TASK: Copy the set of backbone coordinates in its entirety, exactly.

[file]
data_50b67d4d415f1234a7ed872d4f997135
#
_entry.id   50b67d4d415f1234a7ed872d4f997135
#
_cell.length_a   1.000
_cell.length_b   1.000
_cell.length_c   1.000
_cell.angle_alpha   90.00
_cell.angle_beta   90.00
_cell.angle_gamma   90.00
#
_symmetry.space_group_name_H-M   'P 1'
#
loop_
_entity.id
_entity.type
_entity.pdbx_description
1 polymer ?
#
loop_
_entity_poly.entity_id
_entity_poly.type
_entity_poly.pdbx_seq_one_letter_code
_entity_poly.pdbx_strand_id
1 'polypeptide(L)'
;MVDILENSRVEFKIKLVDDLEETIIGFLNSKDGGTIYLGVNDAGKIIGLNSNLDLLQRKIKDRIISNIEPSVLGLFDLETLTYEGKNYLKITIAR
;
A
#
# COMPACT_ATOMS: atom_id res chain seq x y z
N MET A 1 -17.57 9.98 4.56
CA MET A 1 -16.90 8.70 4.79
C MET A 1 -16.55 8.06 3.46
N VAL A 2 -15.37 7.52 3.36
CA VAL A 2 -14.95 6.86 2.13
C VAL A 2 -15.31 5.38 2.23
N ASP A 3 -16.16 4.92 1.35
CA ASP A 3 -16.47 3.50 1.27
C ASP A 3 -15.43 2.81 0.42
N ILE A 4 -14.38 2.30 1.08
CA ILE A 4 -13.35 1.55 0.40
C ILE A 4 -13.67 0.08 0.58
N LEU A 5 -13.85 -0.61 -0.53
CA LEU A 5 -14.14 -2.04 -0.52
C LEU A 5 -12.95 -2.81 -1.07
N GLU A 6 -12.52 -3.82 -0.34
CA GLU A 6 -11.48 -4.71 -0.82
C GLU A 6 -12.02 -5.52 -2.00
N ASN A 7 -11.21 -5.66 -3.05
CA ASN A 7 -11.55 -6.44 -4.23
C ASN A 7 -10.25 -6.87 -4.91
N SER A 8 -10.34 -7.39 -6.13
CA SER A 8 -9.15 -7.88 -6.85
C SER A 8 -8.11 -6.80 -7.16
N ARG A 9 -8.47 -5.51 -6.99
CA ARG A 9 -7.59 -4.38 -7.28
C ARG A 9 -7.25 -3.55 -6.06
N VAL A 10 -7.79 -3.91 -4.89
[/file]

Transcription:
data_50b67d4d415f1234a7ed872d4f997135
#
_entry.id   50b67d4d415f1234a7ed872d4f997135
#
_cell.length_a   1.000
_cell.length_b   1.000
_cell.length_c   1.000
_cell.angle_alpha   90.00
_cell.angle_beta   90.00
_cell.angle_gamma   90.00
#
_symmetry.space_group_name_H-M   'P 1'
#
loop_
_entity.id
_entity.type
_entity.pdbx_description
1 polymer ?
#
loop_
_entity_poly.entity_id
_entity_poly.type
_entity_poly.pdbx_seq_one_letter_code
_entity_poly.pdbx_strand_id
1 'polypeptide(L)'
;MVDILENSRVEFKIKLVDDLEETIIGFLNSKDGGTIYLGVNDAGKIIGLNSNLDLLQRKIKDRIISNIEPSVLGLFDLETLTYEGKNYLKITIAR
;
A
#
# COMPACT_ATOMS: atom_id res chain seq x y z
N MET A 1 -17.57 9.98 4.56
CA MET A 1 -16.90 8.70 4.79
C MET A 1 -16.55 8.06 3.46
N VAL A 2 -15.37 7.52 3.36
CA VAL A 2 -14.95 6.86 2.13
C VAL A 2 -15.31 5.38 2.23
N ASP A 3 -16.16 4.92 1.35
CA ASP A 3 -16.47 3.50 1.27
C ASP A 3 -15.43 2.81 0.42
N ILE A 4 -14.38 2.30 1.08
CA ILE A 4 -13.35 1.55 0.40
C ILE A 4 -13.67 0.08 0.58
N LEU A 5 -13.85 -0.61 -0.53
CA LEU A 5 -14.14 -2.04 -0.52
C LEU A 5 -12.95 -2.81 -1.07
N GLU A 6 -12.52 -3.82 -0.34
CA GLU A 6 -11.48 -4.71 -0.82
C GLU A 6 -12.02 -5.52 -2.00
N ASN A 7 -11.21 -5.66 -3.05
CA ASN A 7 -11.55 -6.44 -4.23
C ASN A 7 -10.25 -6.87 -4.91
N SER A 8 -10.34 -7.39 -6.13
CA SER A 8 -9.15 -7.88 -6.85
C SER A 8 -8.11 -6.80 -7.16
N ARG A 9 -8.47 -5.51 -6.99
CA ARG A 9 -7.59 -4.38 -7.28
C ARG A 9 -7.25 -3.55 -6.06
N VAL A 10 -7.79 -3.91 -4.89